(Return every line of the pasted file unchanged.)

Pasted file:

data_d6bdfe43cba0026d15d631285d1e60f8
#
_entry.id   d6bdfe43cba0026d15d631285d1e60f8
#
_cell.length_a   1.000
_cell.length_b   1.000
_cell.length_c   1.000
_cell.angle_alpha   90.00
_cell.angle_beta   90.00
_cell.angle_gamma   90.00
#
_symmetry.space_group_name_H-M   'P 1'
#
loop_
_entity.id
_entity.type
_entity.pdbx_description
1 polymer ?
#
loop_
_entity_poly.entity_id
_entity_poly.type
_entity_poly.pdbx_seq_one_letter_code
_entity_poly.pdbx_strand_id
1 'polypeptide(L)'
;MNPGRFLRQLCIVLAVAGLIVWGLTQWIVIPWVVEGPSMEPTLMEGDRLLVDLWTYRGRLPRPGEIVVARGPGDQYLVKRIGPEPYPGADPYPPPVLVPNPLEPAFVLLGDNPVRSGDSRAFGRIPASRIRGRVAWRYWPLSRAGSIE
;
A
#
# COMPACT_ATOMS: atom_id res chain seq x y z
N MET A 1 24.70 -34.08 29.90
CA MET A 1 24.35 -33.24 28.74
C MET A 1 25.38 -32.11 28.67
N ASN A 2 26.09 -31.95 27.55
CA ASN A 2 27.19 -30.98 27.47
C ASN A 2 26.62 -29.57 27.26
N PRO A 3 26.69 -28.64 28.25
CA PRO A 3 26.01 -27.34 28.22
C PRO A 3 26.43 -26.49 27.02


data_d6bdfe43cba0026d15d631285d1e60f8
#
_entry.id   d6bdfe43cba0026d15d631285d1e60f8
#
_cell.length_a   1.000
_cell.length_b   1.000
_cell.length_c   1.000
_cell.angle_alpha   90.00
_cell.angle_beta   90.00
_cell.angle_gamma   90.00
#
_symmetry.space_group_name_H-M   'P 1'
#
loop_
_entity.id
_entity.type
_entity.pdbx_description
1 polymer ?
#
loop_
_entity_poly.entity_id
_entity_poly.type
_entity_poly.pdbx_seq_one_letter_code
_entity_poly.pdbx_strand_id
1 'polypeptide(L)'
;MNPGRFLRQLCIVLAVAGLIVWGLTQWIVIPWVVEGPSMEPTLMEGDRLLVDLWTYRGRLPRPGEIVVARGPGDQYLVKRIGPEPYPGADPYPPPVLVPNPLEPAFVLLGDNPVRSGDSRAFGRIPASRIRGRVAWRYWPLSRAGSIE
;
A
#
# COMPACT_ATOMS: atom_id res chain seq x y z
N MET A 1 24.70 -34.08 29.90
CA MET A 1 24.35 -33.24 28.74
C MET A 1 25.38 -32.11 28.67
N ASN A 2 26.09 -31.95 27.55
CA ASN A 2 27.19 -30.98 27.47
C ASN A 2 26.62 -29.57 27.26
N PRO A 3 26.69 -28.64 28.25
CA PRO A 3 26.01 -27.34 28.22
C PRO A 3 26.43 -26.49 27.02